In my opinion the best part of Gossip Girl, Blair has a personal style, and the audience will NEVER see her sway away from it. She is poised, neat and perfectionist, almost to a fault (see: bulimia in first season) as well as a genuine friend (on occasion.)

Blair knows how to dress. She knows how to set trends and she knows she's hot stuff. And she's got a hot boyfriend.

So, while I might get a little flack for giving this spot to Blair (why not Twiggy?) I stand by my belief that Blair Waldorf is an icon.

8. Grace Kelly

Princess Grace of Monaco, anyone? Enough said.

Just kidding. If you've seen Mogambo, Rear Window, Dial M for Murder, High Society and The Country Girl, you know Grace had incredible talent in front of the camera.

She worked with actors like Frank Sinatra, Bing Crosby, Jimmy Stewart and Cary Grant, who said about her: "Well, with all due respect to dear Ingrid Bergman, I much preferred Grace. She had serenity."

And I suppose that serenity (and her unwavering charm) won her the hand of Prince Rainier III of Monaco after meeting him at the Cannes Film Festival in 1955. 

Her wedding dress was stitched up by three dozen seamstresses. But not only was Grace a stylish, classy princess, she was a humanitarian, too. During her reign, she created the AMADE Mondiale, which worked to ensure the "moral and physical integrity" and "spiritual well-being of children throughout the world, without distinction of race, nationality or religion and in a spirit of complete political independence."

What a lady.

7. Debbie Harry

For better or worse, the punks of the world owe a great deal of their style to Blondie's singer. Debbie Harry was often confused with her band's name, and so she lamented: "Hi, it's Deb. You know, when I woke up this morning I had a realization about myself. I was always Blondie. People always called me Blondie, ever since I was a little kid. What I realized is that at some point I became Dirty Harry. I couldn't be Blondie anymore, so I became Dirty Harry."

With her bleach-blond, shaggy hair, deep vixen red lips and "cool sexuality,"  Debbie became quite the fixture/icon for the punk movement.

And her influence continues today. She is a face of MAC's Viva Glam VI campaign, tours with the Donnas, and well... Look at that photo and tell me one current celebrity who is attempting to be her. Taylor Momsen, right? If celebrities today want to emulate a celebrity of yesterday, chances are that celeb of yesterday has It.

6. Rihanna

I'll admit it: Rihanna is one of the only R&B/pop artists I actually like. I'm not a big fan of most current mainstream music, but I do like her. And I like her style.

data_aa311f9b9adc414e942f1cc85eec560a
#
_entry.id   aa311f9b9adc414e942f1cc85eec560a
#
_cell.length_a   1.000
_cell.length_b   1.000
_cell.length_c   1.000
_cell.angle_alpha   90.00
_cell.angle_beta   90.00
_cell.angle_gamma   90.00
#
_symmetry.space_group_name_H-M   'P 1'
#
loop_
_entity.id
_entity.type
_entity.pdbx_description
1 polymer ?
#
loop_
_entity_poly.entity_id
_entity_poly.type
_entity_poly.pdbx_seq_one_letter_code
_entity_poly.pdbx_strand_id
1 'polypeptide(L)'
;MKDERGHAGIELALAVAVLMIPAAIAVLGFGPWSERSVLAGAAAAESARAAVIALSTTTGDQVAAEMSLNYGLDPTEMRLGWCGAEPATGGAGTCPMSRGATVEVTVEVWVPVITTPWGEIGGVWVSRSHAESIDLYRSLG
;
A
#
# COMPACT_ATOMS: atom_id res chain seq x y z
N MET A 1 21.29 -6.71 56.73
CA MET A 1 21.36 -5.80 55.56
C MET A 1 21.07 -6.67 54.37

She has a great look, and could very well be one of the most original/unique music artists (in terms of style) today. Of course, she's not Lady GaGa, but... well, I'll get to her later.

After the Chris Brown situation, Rihanna simmered down in the public eye. But one bit of ballsiness that I found awesome was the tattoo of a gun that appeared shortly after the incident. She's since spoken out about domestic abuse in the media and worked for the promotion of the issue.

Rihanna doesn't hold back. Even when she makes mistakes (and she does, in my humble opinion, from time to time) she embraces what she does and what she wears, and she works It better than most of us can.

5.  Madonna

Another one-named celeb. Another radical. And yes, another fashion icon. Of course, Madonna has gone through more reinventions than we can count, but each time she has inspired women to get up and dance. And look cool doing it.

Tulle. Fluffy hair. Lace gloves. You name it, Madonna's done it. Her videos for Like a Virgin and Like a Prayer made waves in the eyes of conservatives, but this was exactly what Madonna wanted: to shit all over the last generation.

She posed nude in Playboy magazine, and then there's Sex. Well, no one can deny her risk-taking abilities. She continues to take risks (sometimes just for the sake of taking them) and is probably the most successful female artist of all time.

And of course, she played the diva of all divas, Eva Peron, in Evita. Is there anyone who doesn't think Madonna's got It?

4. Lady Gaga

I hesitated to put her on this list, but I realized that Lady Gaga is, most definitely, a style icon. While I don't think I have the balls to wear what she does on a regular basis, I admire her for her ability to have fun with herself.

She's a really talented musician. Having started the piano at around age four, she studied classical piano in NYU and fuses that knowledge into her popular (and acoustic) hits. As a singer myself, I appreciate her voice. In short, she's pretty damn talented.